“An artist is a dreamer
consenting to dream of
the actual world”

George Santayana
Life of Reason 1905


Unlike most subjects studied and practised - art is often glossed over in many schools and colleges as something that is simply fun and completely subjective.

The art of ‘looking’ is so rarely acknowledged in children’s education yet it is key to representation - the feeling that something looks ‘real’ gives a child such a sense of attainment. When students find that they can create the illusion of the 3D on to the 2D surface, they gain so much pleasure and satisfaction.

Learning tricks like perspective, drawing in 3 dimensions or making water look wet is exciting and empowering. So often, it is thought beyond one's grasp. It is not. JOANNA MILLER A true art lesson can benefit the student with enhanced visual memory and observational skills as well as give them the tools to express themselves and their reaction to the world around them. This in turn gives the student a greater understanding of the subject as well as a great sense of achievement and therefore confidence - and often tranquility.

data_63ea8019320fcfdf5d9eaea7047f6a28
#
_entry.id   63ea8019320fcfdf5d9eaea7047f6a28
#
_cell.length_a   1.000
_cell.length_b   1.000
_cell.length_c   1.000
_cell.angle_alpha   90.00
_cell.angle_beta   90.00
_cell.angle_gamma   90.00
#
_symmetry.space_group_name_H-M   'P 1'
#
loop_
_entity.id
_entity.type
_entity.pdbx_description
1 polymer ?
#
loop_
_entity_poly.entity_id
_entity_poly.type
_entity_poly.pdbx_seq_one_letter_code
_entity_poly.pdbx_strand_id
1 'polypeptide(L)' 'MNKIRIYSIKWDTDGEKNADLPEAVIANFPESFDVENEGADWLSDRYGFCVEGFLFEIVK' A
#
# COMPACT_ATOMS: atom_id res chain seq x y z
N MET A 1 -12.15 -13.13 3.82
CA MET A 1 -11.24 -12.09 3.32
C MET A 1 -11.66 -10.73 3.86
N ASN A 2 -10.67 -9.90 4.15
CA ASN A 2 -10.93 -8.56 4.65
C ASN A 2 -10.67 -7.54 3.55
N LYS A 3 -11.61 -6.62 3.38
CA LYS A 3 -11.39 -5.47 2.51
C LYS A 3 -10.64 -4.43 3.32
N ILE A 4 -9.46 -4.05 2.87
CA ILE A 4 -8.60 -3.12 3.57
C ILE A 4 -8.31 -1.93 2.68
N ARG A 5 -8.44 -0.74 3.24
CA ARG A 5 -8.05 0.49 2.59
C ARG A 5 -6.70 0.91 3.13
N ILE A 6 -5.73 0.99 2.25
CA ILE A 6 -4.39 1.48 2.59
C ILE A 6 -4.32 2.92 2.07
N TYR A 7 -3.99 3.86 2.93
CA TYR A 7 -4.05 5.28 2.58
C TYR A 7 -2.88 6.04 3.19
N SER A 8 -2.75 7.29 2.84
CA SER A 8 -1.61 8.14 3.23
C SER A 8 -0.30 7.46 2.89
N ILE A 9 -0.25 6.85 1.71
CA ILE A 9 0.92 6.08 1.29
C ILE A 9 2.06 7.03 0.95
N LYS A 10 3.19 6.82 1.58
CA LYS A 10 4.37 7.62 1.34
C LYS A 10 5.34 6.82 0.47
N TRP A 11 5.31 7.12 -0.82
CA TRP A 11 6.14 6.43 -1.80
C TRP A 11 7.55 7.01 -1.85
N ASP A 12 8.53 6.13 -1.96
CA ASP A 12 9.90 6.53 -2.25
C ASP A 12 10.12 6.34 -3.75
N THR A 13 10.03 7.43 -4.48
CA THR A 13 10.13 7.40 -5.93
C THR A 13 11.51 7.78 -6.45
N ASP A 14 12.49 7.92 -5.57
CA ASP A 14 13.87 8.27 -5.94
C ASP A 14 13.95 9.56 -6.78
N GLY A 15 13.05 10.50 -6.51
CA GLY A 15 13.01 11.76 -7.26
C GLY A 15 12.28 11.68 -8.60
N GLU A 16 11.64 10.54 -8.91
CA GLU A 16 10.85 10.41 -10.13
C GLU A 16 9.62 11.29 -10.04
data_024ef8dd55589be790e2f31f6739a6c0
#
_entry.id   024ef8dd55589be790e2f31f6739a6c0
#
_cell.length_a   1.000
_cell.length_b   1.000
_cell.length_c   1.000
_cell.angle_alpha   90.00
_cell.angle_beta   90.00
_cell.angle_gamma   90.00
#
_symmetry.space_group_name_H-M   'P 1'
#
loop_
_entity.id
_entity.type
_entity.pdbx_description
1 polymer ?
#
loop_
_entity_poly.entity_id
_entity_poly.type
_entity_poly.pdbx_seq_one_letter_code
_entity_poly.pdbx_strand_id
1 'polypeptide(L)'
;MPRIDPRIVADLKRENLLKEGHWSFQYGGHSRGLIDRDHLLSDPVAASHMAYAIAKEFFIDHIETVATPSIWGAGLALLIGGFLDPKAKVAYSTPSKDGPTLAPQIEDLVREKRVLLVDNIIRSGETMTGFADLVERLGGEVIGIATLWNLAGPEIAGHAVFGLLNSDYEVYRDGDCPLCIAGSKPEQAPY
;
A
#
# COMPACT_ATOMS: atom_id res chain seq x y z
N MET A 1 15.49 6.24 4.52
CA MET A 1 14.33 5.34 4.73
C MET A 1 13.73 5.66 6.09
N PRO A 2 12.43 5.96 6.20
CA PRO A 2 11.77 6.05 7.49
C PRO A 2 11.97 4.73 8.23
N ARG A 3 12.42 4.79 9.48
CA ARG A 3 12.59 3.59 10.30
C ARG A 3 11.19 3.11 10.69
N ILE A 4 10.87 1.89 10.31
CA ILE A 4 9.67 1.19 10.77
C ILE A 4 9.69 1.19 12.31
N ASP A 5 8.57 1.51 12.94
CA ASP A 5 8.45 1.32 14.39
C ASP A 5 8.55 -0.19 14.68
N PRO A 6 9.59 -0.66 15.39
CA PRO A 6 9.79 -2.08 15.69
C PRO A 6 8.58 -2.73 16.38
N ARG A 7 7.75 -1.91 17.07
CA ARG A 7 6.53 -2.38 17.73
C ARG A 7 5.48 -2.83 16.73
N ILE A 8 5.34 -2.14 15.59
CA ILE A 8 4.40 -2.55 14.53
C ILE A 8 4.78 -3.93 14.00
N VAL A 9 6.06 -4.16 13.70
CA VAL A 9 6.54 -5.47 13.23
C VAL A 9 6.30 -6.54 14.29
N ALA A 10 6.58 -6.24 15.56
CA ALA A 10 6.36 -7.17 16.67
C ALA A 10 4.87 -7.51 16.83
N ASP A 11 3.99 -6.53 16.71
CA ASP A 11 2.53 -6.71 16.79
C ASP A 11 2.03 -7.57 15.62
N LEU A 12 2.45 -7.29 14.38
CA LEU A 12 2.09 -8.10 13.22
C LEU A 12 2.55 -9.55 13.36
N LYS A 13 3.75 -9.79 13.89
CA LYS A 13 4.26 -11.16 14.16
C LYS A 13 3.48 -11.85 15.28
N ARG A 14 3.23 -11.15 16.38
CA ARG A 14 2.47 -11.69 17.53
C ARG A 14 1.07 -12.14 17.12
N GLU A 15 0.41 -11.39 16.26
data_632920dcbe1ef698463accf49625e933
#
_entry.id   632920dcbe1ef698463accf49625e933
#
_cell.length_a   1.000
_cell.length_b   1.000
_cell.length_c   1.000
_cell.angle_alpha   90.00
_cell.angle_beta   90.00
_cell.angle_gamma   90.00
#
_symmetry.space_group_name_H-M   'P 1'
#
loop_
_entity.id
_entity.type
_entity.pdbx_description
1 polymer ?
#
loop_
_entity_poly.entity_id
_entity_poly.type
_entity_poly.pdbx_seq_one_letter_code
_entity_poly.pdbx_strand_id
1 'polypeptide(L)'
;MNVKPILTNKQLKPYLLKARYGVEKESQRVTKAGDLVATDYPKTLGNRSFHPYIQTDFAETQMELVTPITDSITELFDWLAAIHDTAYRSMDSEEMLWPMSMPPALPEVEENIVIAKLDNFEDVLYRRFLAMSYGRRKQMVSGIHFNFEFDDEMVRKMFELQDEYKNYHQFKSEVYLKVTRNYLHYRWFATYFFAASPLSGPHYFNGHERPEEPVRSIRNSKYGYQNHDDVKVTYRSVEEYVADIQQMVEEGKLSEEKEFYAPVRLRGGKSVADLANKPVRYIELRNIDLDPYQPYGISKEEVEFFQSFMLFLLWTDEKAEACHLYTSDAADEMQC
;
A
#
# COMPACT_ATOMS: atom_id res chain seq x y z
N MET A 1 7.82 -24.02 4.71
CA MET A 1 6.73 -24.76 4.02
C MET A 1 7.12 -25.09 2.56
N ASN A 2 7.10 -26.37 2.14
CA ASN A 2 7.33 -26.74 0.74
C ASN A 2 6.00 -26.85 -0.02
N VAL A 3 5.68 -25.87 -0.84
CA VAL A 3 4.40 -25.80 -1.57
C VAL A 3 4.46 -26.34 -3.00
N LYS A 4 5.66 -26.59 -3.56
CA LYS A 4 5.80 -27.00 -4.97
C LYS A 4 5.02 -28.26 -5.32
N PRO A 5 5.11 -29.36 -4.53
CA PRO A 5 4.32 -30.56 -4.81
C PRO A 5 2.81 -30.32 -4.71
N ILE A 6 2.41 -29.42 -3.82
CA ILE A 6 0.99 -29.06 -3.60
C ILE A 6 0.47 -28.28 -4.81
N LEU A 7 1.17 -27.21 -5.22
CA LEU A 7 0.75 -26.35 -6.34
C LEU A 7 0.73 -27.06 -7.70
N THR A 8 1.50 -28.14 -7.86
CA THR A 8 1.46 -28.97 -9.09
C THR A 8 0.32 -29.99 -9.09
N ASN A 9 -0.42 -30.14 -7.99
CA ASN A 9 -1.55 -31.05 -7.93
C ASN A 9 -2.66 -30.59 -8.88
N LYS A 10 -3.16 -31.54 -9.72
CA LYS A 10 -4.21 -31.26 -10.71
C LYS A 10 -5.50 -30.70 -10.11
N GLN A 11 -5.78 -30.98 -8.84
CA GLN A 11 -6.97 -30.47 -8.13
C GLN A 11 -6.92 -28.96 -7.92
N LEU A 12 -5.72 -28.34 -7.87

Art is a universal form of communication that can discuss the natural world at an emotional level. Not only does it go beyond cultural, linguistic barriers but it can evoke something indescribable as well as representational.

Whether it is a political cause, an emotion or simply ‘beauty’, art can do it in a few marks. It can be magical but this magic can be informed.

Someone who can draw well has the tool to communicate at an acceptable emotional level.

Painted Pecils